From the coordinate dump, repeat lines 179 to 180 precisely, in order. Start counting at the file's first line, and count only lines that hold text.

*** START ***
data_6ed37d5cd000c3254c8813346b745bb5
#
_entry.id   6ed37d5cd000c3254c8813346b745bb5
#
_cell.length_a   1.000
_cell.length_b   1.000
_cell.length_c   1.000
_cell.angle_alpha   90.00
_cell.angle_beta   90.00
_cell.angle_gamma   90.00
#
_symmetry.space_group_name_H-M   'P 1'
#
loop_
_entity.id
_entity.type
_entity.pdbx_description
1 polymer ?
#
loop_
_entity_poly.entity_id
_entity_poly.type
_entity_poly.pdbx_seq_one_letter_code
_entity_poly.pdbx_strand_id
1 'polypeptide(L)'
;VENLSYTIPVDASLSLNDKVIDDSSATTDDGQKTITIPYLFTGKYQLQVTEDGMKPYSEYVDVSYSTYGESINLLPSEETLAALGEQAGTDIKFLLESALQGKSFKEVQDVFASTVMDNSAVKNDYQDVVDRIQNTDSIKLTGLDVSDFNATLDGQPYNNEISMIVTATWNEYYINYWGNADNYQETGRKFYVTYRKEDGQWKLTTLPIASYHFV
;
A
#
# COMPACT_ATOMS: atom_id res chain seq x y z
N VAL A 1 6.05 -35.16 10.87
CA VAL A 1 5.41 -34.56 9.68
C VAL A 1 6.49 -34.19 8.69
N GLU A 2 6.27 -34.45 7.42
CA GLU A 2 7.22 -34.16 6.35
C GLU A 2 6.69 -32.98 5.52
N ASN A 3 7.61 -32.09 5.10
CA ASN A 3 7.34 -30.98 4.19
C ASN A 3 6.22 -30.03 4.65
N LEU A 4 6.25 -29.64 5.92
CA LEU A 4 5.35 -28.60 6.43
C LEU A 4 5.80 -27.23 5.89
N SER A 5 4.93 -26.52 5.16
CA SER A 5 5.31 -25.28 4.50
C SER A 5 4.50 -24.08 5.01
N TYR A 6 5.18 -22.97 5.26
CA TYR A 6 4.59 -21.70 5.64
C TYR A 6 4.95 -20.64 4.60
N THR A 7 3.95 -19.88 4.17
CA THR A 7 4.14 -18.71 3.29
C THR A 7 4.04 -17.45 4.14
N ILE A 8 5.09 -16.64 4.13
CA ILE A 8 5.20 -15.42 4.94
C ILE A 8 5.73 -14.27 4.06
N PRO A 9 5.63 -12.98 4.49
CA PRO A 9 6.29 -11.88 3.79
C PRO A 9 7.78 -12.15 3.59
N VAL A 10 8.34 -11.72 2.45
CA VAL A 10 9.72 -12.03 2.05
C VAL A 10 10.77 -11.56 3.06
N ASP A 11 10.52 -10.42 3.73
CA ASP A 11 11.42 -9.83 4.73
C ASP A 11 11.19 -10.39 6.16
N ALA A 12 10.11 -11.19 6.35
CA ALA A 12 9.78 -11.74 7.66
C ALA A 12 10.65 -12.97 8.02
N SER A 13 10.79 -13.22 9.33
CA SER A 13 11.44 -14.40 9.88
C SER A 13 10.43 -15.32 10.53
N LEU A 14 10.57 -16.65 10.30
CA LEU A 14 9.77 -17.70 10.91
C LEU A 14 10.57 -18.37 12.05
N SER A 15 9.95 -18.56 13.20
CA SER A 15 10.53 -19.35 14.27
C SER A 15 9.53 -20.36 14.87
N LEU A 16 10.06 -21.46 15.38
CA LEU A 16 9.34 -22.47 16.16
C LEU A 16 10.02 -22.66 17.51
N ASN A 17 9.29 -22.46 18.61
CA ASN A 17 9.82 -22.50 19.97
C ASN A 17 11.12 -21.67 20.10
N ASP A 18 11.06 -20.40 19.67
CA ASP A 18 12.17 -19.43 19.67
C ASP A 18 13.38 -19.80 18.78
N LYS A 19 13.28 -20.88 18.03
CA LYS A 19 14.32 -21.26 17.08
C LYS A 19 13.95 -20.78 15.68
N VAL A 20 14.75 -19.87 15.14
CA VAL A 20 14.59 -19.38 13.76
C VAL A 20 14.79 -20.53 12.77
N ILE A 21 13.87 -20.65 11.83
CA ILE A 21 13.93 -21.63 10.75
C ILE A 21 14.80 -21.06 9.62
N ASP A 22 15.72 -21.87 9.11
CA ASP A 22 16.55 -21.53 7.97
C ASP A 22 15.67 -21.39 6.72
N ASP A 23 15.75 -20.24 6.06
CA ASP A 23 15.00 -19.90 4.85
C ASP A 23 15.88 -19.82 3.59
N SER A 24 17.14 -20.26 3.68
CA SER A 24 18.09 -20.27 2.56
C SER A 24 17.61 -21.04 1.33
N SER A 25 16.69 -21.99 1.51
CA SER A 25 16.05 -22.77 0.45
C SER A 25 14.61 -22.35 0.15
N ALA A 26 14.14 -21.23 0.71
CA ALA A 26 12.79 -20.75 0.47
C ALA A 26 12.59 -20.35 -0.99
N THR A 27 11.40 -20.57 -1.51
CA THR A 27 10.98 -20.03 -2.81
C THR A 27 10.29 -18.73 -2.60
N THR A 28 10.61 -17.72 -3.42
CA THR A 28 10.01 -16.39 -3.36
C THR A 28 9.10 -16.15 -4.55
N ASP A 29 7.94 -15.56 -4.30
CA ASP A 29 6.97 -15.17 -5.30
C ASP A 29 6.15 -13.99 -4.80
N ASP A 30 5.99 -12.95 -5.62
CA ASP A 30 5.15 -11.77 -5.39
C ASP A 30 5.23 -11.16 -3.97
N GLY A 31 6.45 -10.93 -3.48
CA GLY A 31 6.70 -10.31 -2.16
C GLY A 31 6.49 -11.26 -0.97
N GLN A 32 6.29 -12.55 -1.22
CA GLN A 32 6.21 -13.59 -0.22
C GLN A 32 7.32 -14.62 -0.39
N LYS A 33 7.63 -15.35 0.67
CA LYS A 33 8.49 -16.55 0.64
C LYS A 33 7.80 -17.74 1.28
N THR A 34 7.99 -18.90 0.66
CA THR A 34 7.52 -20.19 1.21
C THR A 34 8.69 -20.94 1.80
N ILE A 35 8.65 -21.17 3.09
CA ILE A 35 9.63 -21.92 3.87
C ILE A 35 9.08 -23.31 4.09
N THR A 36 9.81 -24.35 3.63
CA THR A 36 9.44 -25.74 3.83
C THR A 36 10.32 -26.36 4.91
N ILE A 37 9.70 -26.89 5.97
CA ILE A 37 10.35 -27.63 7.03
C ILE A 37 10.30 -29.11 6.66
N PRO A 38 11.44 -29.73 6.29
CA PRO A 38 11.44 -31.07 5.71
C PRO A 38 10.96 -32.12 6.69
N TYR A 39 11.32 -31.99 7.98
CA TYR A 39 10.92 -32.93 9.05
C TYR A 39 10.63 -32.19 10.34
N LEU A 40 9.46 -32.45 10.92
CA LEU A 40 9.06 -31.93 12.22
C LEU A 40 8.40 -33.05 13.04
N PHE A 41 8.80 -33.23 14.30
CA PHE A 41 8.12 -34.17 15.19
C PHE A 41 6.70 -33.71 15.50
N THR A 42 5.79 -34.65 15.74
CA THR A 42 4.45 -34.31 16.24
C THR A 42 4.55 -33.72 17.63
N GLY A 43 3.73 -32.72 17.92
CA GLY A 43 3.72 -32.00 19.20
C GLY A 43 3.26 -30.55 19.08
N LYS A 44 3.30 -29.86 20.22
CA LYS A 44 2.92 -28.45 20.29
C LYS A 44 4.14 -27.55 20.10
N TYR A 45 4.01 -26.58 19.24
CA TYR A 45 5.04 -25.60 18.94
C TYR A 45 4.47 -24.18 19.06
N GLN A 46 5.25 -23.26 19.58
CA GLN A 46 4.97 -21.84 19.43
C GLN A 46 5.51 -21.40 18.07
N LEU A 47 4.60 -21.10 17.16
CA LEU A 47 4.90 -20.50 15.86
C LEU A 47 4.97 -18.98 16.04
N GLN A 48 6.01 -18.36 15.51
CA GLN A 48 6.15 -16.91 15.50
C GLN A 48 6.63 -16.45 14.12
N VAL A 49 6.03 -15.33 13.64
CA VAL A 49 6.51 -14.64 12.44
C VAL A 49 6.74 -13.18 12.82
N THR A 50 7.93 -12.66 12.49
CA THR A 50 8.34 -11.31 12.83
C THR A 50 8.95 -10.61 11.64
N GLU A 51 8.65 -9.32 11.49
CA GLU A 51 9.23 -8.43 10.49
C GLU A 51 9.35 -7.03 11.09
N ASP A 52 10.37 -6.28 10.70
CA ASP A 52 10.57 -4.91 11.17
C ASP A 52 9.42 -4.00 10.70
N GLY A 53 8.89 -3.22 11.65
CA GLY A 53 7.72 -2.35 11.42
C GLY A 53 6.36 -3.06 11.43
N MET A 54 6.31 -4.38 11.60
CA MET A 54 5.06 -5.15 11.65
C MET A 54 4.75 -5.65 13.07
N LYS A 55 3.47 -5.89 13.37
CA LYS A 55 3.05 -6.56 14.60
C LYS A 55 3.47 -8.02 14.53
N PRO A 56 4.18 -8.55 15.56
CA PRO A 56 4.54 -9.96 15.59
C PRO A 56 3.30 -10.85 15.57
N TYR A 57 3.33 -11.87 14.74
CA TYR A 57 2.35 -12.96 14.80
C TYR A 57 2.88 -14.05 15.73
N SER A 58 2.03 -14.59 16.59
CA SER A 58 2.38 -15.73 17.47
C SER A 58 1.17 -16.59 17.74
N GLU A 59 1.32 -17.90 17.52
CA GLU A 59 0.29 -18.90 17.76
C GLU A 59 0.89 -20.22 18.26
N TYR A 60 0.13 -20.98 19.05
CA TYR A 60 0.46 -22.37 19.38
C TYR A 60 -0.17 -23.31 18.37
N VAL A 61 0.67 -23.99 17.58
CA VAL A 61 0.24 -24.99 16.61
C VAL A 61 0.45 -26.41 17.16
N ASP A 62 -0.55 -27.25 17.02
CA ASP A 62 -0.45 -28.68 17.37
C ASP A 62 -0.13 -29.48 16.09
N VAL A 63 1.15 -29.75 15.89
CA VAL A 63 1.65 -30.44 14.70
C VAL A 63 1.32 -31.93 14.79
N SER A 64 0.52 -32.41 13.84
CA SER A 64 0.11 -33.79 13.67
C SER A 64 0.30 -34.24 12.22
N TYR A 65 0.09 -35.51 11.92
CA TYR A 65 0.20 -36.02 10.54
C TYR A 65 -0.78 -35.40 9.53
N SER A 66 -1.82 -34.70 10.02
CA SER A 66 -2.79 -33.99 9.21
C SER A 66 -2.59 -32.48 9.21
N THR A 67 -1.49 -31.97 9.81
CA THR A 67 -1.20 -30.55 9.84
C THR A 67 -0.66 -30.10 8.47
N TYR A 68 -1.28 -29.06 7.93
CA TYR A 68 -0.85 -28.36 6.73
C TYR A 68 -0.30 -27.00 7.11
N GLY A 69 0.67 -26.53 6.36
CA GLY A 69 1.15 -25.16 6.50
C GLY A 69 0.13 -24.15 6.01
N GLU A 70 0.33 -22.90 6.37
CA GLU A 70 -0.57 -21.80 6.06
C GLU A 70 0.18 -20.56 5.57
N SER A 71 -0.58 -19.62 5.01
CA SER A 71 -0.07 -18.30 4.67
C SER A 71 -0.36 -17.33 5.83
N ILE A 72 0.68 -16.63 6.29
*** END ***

CA THR A 50 8.34 -11.31 12.83
C THR A 50 8.95 -10.61 11.64